Daily Life through History

An excellent online resource offered through the University Libraries, Daily Life through History will help you explore arts and culture throughout the world, from prehistory through the 20th century. (If you are off-campus, you will be asked to log-in with your UArts email username and password.)

Apple Computers co-founder Steve Jobs poses with the Apple II computer, 1979
Apple Computers co-founder Steve Jobs poses with the Apple II computer, 1979

Start here for all your historical research needs. Search by era, such as Renaissance Europe, the Roman Empire, or Contemporary America (Hey First Year Writers – this is perfect for all that decades research!). Each section contains a thorough review of the domestic and political trends and events, with links to images and maps, and recommended further reading. The section Idea Exchange documents scholarly opinions on contemporary topics such as the Internet’s impact on the individual or questioning if women’s lives are better now than in the past.

Scene of goldsmiths (top) and brickmakers, from the tomb of the Egyptian vizier Rekhmire, New Kingdom.
Scene of goldsmiths (top) and brickmakers, from the tomb of the Egyptian vizier Rekhmire, New Kingdom.

Library staff recommendation: Golden Book of Fairy Tales

The Golden Book of Fairy Tales.

Translated by Marie Ponsot; illustrated by Adrienne Ségur.

NY: Golden Books, 1999.

Greenfield Open Stacks 741.641 Se396g

Originally published in the 1950s, this illustrated collection of 28 fairy tales from around the world is a classic. The contents include well-known stories such as “Sleeping Beauty”, “Thumbelina”, and “Cinderella”, and lesser-known tales such as “Finn, the Keen Falcon” and “Green Snake”. What sets it apart, though, are the beautiful and intricate illustrations by Adrienne Ségur (1901-1981). The head- and tail-pieces are just as beautiful as the full-page illustrations.

Illustration for "Green Snake"
Illustration for "Green Snake"
Head-piece for "Puss and Boots"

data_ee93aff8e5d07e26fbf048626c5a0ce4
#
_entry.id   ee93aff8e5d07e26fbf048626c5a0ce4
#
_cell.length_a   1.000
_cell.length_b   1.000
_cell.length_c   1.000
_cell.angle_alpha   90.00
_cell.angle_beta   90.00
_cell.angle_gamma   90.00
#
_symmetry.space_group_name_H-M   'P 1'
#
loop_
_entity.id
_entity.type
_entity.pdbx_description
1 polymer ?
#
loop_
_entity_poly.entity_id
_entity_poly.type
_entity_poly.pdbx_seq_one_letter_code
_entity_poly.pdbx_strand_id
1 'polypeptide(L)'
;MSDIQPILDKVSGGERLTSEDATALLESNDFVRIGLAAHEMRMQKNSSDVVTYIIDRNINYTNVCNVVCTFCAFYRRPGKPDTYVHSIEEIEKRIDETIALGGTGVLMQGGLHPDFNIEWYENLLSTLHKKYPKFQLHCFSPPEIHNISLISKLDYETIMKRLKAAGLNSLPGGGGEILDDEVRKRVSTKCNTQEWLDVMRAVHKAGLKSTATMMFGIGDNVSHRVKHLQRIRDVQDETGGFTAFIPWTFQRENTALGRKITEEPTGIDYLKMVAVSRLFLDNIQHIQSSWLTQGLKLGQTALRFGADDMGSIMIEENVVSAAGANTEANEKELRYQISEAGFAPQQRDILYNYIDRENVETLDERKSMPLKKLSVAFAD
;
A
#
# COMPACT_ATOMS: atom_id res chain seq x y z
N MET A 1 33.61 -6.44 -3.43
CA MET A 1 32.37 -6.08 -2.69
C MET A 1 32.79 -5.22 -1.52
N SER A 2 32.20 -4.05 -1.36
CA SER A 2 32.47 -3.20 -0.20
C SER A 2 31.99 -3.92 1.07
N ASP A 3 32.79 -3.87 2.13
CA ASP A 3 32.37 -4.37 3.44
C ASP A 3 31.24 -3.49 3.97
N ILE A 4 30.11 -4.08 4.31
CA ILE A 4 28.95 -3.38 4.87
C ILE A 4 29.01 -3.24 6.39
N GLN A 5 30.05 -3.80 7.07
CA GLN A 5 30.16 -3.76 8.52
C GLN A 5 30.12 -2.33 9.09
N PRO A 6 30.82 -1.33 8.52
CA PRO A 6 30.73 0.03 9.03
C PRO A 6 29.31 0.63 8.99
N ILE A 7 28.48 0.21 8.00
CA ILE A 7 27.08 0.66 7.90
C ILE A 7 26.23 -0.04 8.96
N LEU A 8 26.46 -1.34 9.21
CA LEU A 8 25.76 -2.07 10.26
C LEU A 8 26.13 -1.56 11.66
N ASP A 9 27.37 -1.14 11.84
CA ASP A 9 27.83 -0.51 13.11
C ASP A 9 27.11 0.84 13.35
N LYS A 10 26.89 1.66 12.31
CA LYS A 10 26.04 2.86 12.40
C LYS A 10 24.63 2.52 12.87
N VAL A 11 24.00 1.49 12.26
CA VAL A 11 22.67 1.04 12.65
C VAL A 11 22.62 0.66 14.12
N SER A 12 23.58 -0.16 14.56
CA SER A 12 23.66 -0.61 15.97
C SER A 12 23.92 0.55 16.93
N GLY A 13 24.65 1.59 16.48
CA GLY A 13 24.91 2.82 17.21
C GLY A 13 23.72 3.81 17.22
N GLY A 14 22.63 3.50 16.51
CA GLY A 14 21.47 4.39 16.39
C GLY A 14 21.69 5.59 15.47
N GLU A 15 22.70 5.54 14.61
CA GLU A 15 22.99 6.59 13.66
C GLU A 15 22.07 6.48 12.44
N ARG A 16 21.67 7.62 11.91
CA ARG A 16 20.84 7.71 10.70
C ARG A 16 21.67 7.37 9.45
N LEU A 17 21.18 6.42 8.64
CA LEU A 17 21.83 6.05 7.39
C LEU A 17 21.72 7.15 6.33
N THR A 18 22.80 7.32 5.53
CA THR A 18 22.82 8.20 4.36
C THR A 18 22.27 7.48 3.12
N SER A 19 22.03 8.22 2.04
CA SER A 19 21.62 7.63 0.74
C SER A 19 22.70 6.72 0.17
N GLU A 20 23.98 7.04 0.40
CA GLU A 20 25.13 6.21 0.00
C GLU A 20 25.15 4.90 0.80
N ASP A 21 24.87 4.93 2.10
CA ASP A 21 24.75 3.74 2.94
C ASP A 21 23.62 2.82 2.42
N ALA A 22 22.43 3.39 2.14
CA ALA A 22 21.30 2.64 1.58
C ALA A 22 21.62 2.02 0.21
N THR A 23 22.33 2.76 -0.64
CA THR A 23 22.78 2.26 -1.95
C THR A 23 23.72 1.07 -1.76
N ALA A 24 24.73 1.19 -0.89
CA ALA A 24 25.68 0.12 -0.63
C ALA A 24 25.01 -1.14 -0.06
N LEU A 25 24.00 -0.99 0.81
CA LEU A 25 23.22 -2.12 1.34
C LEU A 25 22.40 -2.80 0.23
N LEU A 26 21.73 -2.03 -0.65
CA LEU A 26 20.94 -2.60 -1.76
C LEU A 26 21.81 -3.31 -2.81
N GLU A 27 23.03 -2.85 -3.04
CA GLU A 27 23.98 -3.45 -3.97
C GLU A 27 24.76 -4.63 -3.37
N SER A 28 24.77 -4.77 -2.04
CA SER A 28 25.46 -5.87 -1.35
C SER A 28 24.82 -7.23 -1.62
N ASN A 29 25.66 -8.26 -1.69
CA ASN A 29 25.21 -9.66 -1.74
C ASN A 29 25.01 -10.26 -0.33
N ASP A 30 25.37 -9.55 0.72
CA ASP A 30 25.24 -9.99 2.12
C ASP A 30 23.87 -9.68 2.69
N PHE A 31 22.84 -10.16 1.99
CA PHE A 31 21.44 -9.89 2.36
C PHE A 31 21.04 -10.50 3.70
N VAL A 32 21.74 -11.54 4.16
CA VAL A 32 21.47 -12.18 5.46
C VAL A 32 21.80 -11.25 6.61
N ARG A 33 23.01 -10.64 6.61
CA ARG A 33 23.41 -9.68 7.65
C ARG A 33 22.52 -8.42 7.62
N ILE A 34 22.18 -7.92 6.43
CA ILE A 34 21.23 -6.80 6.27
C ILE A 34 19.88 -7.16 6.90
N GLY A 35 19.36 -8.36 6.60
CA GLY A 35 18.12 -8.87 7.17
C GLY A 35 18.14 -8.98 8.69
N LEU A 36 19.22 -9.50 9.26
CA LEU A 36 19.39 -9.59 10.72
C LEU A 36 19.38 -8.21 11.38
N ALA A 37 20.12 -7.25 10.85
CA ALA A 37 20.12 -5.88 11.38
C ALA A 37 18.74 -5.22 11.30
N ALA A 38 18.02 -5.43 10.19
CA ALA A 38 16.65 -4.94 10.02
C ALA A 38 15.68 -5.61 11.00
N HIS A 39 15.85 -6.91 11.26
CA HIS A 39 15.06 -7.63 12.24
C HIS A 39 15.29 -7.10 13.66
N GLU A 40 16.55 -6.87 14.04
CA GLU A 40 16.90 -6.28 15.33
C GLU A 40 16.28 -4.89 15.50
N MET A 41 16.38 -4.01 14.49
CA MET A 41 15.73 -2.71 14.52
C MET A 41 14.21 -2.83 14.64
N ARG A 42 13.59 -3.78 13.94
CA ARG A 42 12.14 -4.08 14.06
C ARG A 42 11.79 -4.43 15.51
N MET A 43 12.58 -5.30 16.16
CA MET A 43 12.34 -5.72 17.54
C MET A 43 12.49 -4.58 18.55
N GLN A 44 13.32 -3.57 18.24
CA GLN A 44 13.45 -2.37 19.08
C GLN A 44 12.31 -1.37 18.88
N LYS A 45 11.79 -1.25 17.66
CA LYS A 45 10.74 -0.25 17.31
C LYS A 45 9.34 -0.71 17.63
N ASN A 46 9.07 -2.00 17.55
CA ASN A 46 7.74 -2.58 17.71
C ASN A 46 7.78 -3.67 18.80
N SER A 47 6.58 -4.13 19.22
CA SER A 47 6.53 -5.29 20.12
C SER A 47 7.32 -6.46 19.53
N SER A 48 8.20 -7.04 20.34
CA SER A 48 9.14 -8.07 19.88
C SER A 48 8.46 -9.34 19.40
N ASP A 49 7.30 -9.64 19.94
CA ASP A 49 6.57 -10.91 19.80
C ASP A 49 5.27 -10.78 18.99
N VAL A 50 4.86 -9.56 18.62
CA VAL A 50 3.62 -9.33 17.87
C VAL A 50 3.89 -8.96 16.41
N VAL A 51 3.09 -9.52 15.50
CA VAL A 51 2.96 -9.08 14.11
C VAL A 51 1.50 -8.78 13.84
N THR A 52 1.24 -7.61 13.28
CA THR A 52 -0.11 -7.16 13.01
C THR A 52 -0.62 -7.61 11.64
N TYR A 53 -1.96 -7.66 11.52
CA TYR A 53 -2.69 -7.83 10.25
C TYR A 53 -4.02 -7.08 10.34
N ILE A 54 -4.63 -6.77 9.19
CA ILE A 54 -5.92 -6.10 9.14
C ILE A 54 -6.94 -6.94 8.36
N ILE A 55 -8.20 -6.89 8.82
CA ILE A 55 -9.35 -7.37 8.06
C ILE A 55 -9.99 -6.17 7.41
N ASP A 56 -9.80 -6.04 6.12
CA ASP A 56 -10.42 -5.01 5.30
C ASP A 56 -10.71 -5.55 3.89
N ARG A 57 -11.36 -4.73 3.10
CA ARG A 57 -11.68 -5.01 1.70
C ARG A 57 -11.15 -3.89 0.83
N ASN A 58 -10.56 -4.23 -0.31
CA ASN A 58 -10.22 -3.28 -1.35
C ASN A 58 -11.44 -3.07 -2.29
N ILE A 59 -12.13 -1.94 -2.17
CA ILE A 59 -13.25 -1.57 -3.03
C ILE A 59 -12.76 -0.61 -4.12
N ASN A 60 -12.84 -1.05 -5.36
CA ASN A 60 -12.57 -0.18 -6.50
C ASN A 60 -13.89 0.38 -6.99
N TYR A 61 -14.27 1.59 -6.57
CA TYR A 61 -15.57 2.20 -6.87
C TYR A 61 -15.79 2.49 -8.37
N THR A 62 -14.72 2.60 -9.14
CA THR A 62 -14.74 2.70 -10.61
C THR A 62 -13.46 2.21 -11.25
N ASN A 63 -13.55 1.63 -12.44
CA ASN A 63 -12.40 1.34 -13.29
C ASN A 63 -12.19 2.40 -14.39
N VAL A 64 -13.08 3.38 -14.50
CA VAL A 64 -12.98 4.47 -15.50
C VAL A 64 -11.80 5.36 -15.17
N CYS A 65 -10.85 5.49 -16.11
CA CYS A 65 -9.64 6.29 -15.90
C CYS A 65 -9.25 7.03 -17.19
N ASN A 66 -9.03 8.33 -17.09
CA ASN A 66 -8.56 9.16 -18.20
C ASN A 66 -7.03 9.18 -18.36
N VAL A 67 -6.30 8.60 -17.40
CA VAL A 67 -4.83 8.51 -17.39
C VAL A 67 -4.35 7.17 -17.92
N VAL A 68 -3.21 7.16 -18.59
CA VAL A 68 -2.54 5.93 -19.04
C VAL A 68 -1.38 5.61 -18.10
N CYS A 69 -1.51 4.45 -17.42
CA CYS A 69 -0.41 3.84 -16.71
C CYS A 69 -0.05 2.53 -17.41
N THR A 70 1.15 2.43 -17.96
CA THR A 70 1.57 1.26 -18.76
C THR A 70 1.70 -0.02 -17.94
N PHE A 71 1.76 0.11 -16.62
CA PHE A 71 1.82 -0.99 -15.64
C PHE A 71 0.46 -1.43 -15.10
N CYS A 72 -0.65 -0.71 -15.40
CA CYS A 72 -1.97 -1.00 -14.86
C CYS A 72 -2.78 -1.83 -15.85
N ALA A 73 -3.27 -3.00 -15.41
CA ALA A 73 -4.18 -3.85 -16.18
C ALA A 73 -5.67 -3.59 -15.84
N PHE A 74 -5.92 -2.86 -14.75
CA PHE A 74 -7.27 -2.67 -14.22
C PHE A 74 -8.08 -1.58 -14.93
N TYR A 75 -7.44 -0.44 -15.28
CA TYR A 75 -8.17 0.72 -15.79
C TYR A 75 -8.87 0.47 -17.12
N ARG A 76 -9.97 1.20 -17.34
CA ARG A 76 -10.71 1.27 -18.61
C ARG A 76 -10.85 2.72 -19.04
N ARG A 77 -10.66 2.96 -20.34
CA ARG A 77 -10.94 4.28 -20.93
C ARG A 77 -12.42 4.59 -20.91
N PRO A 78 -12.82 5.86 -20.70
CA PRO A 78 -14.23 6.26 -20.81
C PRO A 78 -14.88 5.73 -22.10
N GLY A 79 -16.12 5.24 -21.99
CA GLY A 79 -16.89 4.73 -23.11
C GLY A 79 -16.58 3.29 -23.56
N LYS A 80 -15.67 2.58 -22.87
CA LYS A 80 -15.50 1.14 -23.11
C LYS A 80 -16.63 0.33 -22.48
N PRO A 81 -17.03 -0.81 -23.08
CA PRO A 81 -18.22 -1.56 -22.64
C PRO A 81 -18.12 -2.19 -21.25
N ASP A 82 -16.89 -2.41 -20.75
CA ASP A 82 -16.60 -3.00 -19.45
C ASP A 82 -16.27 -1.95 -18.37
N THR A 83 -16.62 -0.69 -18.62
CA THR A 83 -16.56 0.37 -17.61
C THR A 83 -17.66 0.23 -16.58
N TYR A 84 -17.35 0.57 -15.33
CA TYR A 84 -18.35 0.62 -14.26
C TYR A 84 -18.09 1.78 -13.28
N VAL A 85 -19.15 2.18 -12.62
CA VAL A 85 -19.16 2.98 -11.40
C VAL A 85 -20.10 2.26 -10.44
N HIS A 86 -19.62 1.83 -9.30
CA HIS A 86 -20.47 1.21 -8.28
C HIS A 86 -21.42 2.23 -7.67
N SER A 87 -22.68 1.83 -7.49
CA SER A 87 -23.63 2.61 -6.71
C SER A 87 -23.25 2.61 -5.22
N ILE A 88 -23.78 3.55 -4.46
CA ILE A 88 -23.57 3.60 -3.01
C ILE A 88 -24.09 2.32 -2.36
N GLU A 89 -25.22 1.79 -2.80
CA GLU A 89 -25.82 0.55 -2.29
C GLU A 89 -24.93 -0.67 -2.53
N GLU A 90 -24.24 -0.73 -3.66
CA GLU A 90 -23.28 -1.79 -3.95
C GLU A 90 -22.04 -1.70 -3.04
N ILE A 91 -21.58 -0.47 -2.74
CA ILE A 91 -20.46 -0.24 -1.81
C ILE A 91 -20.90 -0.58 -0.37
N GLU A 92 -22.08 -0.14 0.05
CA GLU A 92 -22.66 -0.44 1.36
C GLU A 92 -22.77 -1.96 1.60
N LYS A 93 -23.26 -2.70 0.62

Not much is known in the United States about Ségur, who was born in Greece to a French father and Greek mother, but a diligent researcher has translated a pamphlet about her. If you’re familiar with Ségur’s works, you’ll see her own resemblance to her illustrations.

portrait of Adrienne Ségur
Adrienne Ségur

Digital Resource of the Week: Wellcome Collection

In honor of UArts alumni the Brothers Quay’s new documentary on the Mutter Museum, let’s take a look at another collection of oddities – The Wellcome Collection in London.

Sir Henry Wellcome (1853-1936) was an inventive pharmacist who also collected items related to medicine and health. As well as establishing medical research centers, Sir Henry wanted his collections to available to professionals to help them learn more about the history of science and the development of modern medicine.

A piece of small intestine showing typhoid lesions
A piece of small intestine showing typhoid lesions

Now open to the public, The Wellcome Collection pairs Sir Henry’s collection with new acquisitions not only in the fields of medicine and biology, but also the arts. Wellcome Images has thousands of historical and contemporary images on various themes. The collection will lead you to more images and video as subject explorations, such as Science and Art and Genetics.

Interested in the fusion of art and science? Learn more at the UArts Libraries! Search the catalog for the subject heading Art and Science. Also discover the Mutter Museum and the Brothers Quay.

Two dissected heads by Gautier d'Agoty
Two dissected heads by Gautier d'Agoty

Library staff recommendation: Storyteller Without Words

Storyteller Without Words
by Lynd Ward

769.924 W214s Greenfield Open Stacks

Long before the term graphic novel was coined, and before it was acceptable for a comic to be considered art, Lynd Ward was using the power of pure images to create ‘stories without words.’ Like fellow printmaker Frans Masereel, Ward used the technique of wood engraving to create a series of rich and intricate images that when put together told a powerful narrative. No theme was too large for Ward, as he tackled death, fate, sex, and the struggle of the individual against insurmountable forces. Of special note are the stories “God’s Man” and “Vertigo”, both contained in this volume.

Recommended by Mike Sgier
Recommended by Mike Sgier